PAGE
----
Maryam Hamad was about 60 the last time she was able to go to her land, on part of which the Amona outpost now stands. Hamad, now past 80, lives in an old house in the Palestinian town of Silwad not far from the outpost.
- Settlers Reject Deal to Peacefully Evacuate West Bank Outpost
- State Demands Peaceful Evacuation Pledge From Amona Settlers
- Bennett's Security Bolstered Ahead of Amona Evacuation
- Hundreds Protest Amona Evacuation Outside Netanyahu's Residence
She has documents attesting to her ownership of Lot No. 118 of the town, where several trailers from the outpost now sit. These documents are signed by the Civil Administration authorities. However, the administration will not make public the ownership registry or confirm if such a document was issued.
The false claims prevalent on the right that there are no specific Palestinians claiming ownership rights to the land where Amona sits are especially infuriating in light of her story. Hamad shows wheat that she says was harvested on that land in the 1990s, and she still has containers full of wheat and barley. “It’s my last memory of this land, from the last time I was there,” she says. “That was in 1998.”
Since the outpost was established, Palestinians have not been able to get to those lands, which are definitely privately-owned property. Hamad’s case is particularly clear, as she has documents naming her and other relatives as the owners of one lot. The outpost is visible from her home, but she hasn’t been able to set foot there for more than 20 years. “I have 25 dunams and I don’t know what’s happening there.”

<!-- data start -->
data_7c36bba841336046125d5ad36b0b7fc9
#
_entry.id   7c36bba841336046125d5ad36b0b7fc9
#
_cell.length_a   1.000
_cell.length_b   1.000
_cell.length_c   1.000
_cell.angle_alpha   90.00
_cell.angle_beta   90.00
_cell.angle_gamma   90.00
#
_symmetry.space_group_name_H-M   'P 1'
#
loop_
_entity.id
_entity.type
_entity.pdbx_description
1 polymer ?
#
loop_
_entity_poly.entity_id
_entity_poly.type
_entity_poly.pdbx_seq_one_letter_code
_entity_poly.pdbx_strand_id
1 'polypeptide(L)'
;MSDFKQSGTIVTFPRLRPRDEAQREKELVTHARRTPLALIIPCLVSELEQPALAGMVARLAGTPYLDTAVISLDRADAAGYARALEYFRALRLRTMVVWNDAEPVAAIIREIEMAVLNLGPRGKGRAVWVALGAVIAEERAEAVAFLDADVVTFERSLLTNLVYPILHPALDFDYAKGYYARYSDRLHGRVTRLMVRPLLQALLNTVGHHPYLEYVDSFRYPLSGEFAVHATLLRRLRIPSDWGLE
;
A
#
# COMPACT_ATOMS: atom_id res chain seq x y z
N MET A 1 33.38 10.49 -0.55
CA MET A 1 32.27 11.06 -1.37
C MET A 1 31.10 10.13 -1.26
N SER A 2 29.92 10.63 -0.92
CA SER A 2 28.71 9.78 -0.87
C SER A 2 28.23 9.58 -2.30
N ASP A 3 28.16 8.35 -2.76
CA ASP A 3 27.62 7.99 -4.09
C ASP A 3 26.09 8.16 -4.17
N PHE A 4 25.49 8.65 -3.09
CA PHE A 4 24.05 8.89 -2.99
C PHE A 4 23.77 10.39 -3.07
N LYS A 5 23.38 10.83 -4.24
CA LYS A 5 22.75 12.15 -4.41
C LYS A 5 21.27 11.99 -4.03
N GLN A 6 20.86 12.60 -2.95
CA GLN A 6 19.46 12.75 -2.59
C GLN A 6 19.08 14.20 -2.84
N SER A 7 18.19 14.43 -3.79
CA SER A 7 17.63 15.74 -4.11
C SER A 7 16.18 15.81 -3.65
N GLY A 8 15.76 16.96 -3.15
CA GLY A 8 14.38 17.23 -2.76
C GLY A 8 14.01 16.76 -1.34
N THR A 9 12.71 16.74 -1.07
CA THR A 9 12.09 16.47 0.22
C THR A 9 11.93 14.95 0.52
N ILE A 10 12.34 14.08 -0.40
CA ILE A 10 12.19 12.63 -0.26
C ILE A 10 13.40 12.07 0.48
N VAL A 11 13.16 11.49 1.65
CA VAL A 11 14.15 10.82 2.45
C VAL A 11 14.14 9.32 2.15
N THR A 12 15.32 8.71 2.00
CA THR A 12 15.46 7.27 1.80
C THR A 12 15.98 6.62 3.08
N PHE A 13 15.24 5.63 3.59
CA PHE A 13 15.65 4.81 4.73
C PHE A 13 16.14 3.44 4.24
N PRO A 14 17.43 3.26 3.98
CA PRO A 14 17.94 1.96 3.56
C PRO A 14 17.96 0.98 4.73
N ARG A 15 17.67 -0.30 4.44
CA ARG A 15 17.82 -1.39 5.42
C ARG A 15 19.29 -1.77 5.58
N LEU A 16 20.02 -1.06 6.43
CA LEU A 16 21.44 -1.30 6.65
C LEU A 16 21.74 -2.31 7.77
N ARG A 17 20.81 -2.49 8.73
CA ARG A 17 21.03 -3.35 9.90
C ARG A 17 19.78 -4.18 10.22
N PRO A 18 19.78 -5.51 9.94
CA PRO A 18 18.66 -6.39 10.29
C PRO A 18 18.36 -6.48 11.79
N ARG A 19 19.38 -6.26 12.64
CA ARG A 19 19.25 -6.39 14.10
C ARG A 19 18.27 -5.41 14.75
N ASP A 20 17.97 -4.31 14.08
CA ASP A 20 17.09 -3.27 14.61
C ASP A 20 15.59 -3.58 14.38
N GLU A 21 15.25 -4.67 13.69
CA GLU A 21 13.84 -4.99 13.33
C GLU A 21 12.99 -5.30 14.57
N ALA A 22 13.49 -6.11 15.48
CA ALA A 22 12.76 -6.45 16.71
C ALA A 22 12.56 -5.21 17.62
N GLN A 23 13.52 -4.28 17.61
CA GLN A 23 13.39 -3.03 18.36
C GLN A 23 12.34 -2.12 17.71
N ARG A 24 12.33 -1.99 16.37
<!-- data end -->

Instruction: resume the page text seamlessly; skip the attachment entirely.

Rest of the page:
Hamad is the first signatory to the High Court petition, filed by lawyers from Yesh Din, to evacuate Amona. There are six more petitioners who either possess similar deeds or are the legal heirs of people who previously acquired ownership of the land, based on the common practice in the West Bank of acquiring land by working it. Ibrahim Yaaqub of Ein Yabrud is another signatory.
“This is our land,” he says as he gazes at the outpost. “It was my family’s land. We worked it. It’s excellent for farming. Since the settlers starting building their houses there, we haven’t been able to go there.”
Yaaqub holds a deed to Lot No. 96, where there are trailers as well. He, too, has not been there since 1998, and earns a living from farming other lots that he owns. “I’m waiting to go see what happened with my land. There were 36 dunams, and a well. It was the center of life – when there’s water, you can grow anything in that land.”
'I'm dreaming of the day I can return'
Hamad says she believes she’ll get to return to her land, and she’s counting the days until the scheduled evacuation. She says she would never be willing to sell her land. “My feeling for the land is something that only farmers could understand. I’m dreaming of the day I can return. I wouldn’t trade this land for its weight in gold.”
Still, the settlers’ argument that the evacuation is pointless since even afterwards the Palestinians won’t be able to access the lands has some weight. If the outpost is in fact moved to adjacent lands, as the government wishes, it’s quite likely that military restraining orders preventing the Palestinians from getting to the land will be issued once the trailers are removed, for security reasons.
Though no such decision has been made yet, Yesh Din attorney Shlomi Zecharia, who is representing the petitioners, says that if experience is any guide, such a move is to be expected. “The military regime that limits Palestinian movement near Israeli settlements could make the Palestinians’ return to the land hard to impossible,” he says.
Unlike Hamad, Yaaqub is very skeptical. “On December 26, maybe they’ll let us go to our lands. But we’ll probably be left with the same problem. I still won’t be able to get my land back,” he says.